Using Rec. 2020 as a Starting Point in DaVinci Resolve 11

Most CinemaDNG compatible programs don’t give many options in the way of suitable starting points right out of the box, so we’re forced to tweak what the program gives us until we have a neutral place to start our grade from. More often than not, the problem is that the colors are too vibrant and are oversaturated. This has to do with the fact that these programs, more than likely, adhere to the sRGB color space. Such is the case with Resolve, the only options being Rec. 709, P3D60, and BMD Film. The problem with this is that when dealing with footage from a cinema camera that doesn’t have a documented, wide gamut color space, we don’t get to see the “cinema” colors from the footage. This is because cinema cameras recording raw data capture a much wider range of colors than sRGB can properly display.

Now in order to make this process of getting to a better starting point a little less painless I’ve created a LUT that puts your footage into the ITU Rec. 2020 color space when coming from Rec. 709 or sRGB (709 and sRGB share the same color gamut). Rec. 2020 is a much wider color space than sRGB, so the footage will appear less saturated compared to when viewing in sRGB. This should provide a more “neutral” starting point for you to grade your footage from.

Illustration of the Rec. 2020 and Rec. 709 color gamuts. As you can see, Rec. 2020 fully encompasses Rec. 709 and more.

Note: All of the color spaces mentioned are display standards. sRGB is defined by the IEC, and is used by most computer displays. Rec. 709 is defined by the ITU, and is used by most HD televisions.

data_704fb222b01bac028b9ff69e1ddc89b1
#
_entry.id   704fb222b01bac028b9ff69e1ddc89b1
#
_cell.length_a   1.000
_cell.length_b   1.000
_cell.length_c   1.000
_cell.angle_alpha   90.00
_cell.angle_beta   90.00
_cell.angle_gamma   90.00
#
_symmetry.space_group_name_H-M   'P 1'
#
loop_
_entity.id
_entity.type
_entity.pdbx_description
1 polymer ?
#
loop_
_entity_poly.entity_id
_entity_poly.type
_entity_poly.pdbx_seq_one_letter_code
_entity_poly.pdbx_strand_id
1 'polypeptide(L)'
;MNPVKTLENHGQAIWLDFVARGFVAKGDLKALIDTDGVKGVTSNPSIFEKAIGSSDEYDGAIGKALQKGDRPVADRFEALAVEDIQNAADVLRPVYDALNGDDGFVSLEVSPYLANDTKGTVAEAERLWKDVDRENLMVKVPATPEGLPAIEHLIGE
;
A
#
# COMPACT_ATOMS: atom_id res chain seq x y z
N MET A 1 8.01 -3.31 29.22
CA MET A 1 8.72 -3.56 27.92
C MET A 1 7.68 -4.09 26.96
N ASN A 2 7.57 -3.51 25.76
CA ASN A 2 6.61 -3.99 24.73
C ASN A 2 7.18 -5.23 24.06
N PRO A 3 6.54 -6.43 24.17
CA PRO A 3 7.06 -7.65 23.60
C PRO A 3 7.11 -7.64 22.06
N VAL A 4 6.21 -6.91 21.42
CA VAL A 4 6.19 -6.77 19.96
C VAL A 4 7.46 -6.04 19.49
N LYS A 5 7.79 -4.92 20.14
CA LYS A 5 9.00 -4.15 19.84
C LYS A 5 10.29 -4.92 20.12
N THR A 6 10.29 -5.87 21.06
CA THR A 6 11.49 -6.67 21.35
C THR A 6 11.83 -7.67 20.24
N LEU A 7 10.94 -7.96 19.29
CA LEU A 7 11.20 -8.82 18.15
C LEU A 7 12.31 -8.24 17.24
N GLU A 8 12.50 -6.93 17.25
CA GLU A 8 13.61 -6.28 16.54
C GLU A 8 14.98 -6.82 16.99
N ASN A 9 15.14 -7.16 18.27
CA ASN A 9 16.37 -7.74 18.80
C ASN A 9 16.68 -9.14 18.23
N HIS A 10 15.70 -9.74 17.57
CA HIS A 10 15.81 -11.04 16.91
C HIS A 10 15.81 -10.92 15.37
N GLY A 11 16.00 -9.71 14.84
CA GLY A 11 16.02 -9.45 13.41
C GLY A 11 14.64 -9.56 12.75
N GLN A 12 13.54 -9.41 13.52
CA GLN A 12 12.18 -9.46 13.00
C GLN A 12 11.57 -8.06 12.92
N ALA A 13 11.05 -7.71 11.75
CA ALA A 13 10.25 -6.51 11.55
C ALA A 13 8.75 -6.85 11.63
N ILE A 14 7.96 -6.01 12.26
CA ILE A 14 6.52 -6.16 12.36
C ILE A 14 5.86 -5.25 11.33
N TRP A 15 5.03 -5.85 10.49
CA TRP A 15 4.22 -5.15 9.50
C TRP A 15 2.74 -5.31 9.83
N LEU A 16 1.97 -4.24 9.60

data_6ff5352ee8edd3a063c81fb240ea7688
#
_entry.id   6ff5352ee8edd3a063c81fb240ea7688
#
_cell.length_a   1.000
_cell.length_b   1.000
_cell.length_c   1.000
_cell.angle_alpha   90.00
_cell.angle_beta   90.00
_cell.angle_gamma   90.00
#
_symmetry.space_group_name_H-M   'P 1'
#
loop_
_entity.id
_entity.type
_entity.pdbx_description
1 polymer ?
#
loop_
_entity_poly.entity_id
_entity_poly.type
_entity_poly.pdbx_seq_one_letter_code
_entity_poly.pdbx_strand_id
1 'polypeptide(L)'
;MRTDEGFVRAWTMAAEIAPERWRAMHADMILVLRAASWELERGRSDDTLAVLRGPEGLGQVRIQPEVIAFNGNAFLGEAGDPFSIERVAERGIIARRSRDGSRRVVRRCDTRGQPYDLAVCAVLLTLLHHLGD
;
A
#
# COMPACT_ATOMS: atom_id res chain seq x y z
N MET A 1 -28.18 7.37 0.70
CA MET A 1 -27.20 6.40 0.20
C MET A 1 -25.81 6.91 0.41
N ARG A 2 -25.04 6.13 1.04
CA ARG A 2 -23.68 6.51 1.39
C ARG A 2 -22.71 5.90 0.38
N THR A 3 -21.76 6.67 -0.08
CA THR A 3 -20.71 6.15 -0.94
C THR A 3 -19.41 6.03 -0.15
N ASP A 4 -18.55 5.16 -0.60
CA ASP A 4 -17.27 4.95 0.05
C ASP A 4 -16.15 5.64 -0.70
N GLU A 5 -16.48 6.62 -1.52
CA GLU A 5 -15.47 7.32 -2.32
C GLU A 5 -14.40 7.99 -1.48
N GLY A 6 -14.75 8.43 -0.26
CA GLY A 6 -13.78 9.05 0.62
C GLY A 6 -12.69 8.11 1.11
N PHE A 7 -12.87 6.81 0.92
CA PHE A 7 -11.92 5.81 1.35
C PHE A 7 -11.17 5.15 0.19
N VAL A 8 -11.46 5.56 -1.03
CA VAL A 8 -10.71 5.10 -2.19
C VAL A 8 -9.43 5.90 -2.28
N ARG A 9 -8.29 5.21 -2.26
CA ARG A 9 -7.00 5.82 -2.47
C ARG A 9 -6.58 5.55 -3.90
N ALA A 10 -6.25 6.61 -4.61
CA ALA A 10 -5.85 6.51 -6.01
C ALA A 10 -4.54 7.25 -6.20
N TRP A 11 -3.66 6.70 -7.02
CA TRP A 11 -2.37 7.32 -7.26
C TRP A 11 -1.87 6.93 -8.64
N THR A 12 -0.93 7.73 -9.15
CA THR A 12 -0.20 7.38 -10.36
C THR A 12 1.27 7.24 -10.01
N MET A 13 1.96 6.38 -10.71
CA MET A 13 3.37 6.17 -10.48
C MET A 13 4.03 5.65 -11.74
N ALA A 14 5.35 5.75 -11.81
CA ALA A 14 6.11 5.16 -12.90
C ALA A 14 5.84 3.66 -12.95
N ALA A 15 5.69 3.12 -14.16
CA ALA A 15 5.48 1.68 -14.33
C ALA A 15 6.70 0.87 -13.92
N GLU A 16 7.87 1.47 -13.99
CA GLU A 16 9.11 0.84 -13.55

Using the LUT

First you’re going to have to download the LUT; it should be a “.cube” file.

Some people on Mac have reported that the file gets downloaded as a “.cube.txt” file. While I haven’t experienced this on my Mac, others reported this fix:

  1. Right click the file and go to Get Info
  2. Change the extension back to “.cube” and untick the hide extension box

Next go ahead and install the LUT. The easiest way to do this is start up Resolve, open the default project, then go to the Project Settings by hitting the cog in the bottom left corner. From there go to the Lookup Tables tab and hit Open LUT Folder. Then just copy the LUT into the folder. Then back in Resolve, hit Update Lists. Now you can use it in any project. To use it on all imported footage, without having to add a node for it on every clip, set it as the 3D Input Lookup Table.

Now you just need to adjust your settings in the raw panel. Make sure the color space is set to Rec. 709 and your gamma is set to Linear. I can not stress how important this is. If these aren’t set correctly, you will not get results that are compliant with the LUT’s intent. The LUT mathematically converts these values to Rec. 2020 so it’s possible to reverse it later if need be. While in the raw panel, you should do any raw adjustments you need to, e.g. exposure or highlight/shadow recovery. Now you can grade to your heart’s content!

Camera Raw panel in Resolve 10. Feel free to change White Balance and any other raw settings; these affect the image before any color space correction and are better than fixing it after the fact.
Image displayed in Rec. 709 color space with a -0.5 exposure adjustment. No other adjustments made. Image courtesy of Thomas Blake Ramsey.
Same image displayed in the Rec. 2020 color space with the same -0.5 exposure adjustment.

I hope y’all found this helpful. You can put any questions in the comments section below, and you can also find me on the Digital Bolex forums under the handle iaremrsir. Thanks for reading my first ever blog post!